The Church regards certain elements as essential to religious life: the call of God and consecration to him through profession of the evangelical counsels by public vows; a stable form of community life: for institutes dedicated to apostolic works, a sharing in Christ's mission by a corporate apostolate faithful to a specific founding gift and sound tradition; personal and community prayer; asceticism; public witness; a specific relation to the Church; a life-long formation; and a form of government calling for religious authority based on faith. Historical and cultural changes bring about evolution in the lived reality, but the forms and direction that the evolution takes are determined by the essential elements without which religious life loses its identity (EE 4).
Fr. Thomas Dubay, S.M., in his classic "...And You are Christ's," reflects on the call of God, the first of the essential elements of a vocation to consecrated life. He gives four signs that together indicate an authentic call from God. First, the soul called by God has a greater than usual bent toward Him. It readily sees that a worldly life is insufficient and unfulfilling. The pleasures of this life are attractive and enjoyable, but the heart is yearning for more, much more. It may for a time plunge itself into seeking the goods of this world, but eventually if it is true to itself and to God's beckoning, it joyfully casts them off as unsatisfying.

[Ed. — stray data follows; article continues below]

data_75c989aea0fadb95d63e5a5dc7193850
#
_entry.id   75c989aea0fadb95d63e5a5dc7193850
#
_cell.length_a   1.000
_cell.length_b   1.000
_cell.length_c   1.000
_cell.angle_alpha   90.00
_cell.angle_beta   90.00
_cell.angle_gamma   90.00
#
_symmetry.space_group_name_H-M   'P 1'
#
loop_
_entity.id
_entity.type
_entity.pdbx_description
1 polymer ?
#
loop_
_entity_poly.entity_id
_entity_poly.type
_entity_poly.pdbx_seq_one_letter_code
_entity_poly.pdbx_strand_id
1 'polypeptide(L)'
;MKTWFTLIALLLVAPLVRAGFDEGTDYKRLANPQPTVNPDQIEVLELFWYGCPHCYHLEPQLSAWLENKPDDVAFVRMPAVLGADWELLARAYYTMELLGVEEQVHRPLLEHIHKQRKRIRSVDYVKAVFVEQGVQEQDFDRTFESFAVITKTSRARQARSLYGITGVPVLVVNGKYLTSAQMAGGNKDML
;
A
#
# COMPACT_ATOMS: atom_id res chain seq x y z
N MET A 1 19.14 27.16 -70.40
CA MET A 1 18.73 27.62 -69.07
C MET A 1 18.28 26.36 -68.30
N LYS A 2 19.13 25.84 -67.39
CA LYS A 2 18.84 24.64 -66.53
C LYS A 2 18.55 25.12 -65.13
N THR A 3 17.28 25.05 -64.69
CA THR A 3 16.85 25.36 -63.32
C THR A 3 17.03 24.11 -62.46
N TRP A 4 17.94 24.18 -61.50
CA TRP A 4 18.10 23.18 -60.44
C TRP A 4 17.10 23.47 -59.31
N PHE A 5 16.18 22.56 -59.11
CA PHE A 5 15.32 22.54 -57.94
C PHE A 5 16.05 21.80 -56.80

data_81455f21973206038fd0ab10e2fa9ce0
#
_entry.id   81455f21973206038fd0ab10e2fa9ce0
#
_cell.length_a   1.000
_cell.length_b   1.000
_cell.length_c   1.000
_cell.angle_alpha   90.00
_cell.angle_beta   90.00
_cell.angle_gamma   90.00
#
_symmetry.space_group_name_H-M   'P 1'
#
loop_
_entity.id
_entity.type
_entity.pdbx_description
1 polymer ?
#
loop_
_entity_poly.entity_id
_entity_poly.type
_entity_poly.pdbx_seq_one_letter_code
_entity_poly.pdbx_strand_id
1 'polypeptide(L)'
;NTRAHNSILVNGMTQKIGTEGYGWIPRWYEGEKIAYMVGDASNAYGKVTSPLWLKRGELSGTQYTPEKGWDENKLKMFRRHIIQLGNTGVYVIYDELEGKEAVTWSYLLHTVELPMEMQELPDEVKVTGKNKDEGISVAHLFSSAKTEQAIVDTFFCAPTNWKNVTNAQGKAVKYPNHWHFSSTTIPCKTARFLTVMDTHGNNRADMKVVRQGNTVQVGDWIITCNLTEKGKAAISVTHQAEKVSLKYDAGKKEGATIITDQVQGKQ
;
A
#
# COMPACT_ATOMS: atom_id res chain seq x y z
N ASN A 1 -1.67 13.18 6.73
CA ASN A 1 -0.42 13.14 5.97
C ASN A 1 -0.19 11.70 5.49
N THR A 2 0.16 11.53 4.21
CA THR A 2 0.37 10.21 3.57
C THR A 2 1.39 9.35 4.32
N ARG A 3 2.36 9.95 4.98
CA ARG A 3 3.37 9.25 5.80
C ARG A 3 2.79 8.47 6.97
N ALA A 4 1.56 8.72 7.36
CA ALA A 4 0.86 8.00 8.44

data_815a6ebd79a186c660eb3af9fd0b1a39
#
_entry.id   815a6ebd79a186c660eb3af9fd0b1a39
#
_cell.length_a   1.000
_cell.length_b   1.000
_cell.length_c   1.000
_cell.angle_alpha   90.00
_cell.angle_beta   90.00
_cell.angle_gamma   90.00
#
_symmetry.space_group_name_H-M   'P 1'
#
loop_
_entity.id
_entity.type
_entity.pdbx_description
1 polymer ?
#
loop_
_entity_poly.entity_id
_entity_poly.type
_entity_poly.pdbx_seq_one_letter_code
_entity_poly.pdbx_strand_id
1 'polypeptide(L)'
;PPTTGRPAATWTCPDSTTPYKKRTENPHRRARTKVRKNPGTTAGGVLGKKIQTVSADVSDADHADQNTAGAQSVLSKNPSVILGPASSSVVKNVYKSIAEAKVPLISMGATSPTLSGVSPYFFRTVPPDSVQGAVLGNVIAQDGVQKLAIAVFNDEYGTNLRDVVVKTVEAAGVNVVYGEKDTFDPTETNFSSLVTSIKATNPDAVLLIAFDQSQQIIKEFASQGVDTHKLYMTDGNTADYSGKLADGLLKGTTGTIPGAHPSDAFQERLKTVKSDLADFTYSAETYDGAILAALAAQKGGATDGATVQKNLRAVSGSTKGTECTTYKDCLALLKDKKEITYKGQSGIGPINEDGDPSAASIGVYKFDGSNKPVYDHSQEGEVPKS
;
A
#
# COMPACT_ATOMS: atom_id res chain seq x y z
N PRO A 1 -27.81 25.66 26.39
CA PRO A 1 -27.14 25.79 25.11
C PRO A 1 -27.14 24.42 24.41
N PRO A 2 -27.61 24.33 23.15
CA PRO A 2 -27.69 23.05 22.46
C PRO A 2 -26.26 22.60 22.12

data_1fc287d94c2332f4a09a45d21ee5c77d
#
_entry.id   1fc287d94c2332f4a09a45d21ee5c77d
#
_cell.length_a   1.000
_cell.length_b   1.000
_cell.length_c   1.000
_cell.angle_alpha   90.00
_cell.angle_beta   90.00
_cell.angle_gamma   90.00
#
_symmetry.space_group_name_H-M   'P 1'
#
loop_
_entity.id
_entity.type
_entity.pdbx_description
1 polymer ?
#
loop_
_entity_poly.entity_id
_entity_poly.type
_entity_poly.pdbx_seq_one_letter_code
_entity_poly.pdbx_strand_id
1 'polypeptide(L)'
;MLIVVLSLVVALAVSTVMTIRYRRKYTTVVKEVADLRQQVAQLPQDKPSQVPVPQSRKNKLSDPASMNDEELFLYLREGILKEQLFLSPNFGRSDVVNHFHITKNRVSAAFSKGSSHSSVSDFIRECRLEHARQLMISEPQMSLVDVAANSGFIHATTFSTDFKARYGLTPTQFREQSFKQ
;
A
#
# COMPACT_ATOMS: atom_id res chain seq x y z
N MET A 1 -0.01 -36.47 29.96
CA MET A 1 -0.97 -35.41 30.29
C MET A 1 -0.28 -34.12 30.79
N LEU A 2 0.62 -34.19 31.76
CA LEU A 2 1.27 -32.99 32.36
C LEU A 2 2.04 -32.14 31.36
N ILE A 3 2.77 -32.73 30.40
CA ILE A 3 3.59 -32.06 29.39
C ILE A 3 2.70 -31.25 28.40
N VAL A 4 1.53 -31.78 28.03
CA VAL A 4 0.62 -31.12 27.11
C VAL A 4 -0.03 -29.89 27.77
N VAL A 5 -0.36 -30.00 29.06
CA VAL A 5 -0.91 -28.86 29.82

Father continues, "This first sign will be accompanied by a second: an attraction to a particular celibate lifestyle and/or a persuasion that God wants them in that form of dedication." Some young people know immediately whether they are called to the strictly contemplative or active contemplative life and even to what community they are called. For many others, however, the call is fundamentally the intellectual persuasion that God desires them to fulfill His holy will in a particular form of consecrated life and their reciprocal desire to give themselves fully to Him.
"Sound motivation is the third sign of the virginal charism." A religious vocation is to be head over heels in love with the Divine Person as a result of His personal invitation. Religious life can never be an escape, or a despising of the good of marriage, but a renouncing of that very real and tangible good for Good Himself. She is by her choice completely free for Him, available to do His will and to serve His kingdom. She lives now as all will live in eternity and is entirely enthralled by the goodness, generosity and fidelity of her Spouse.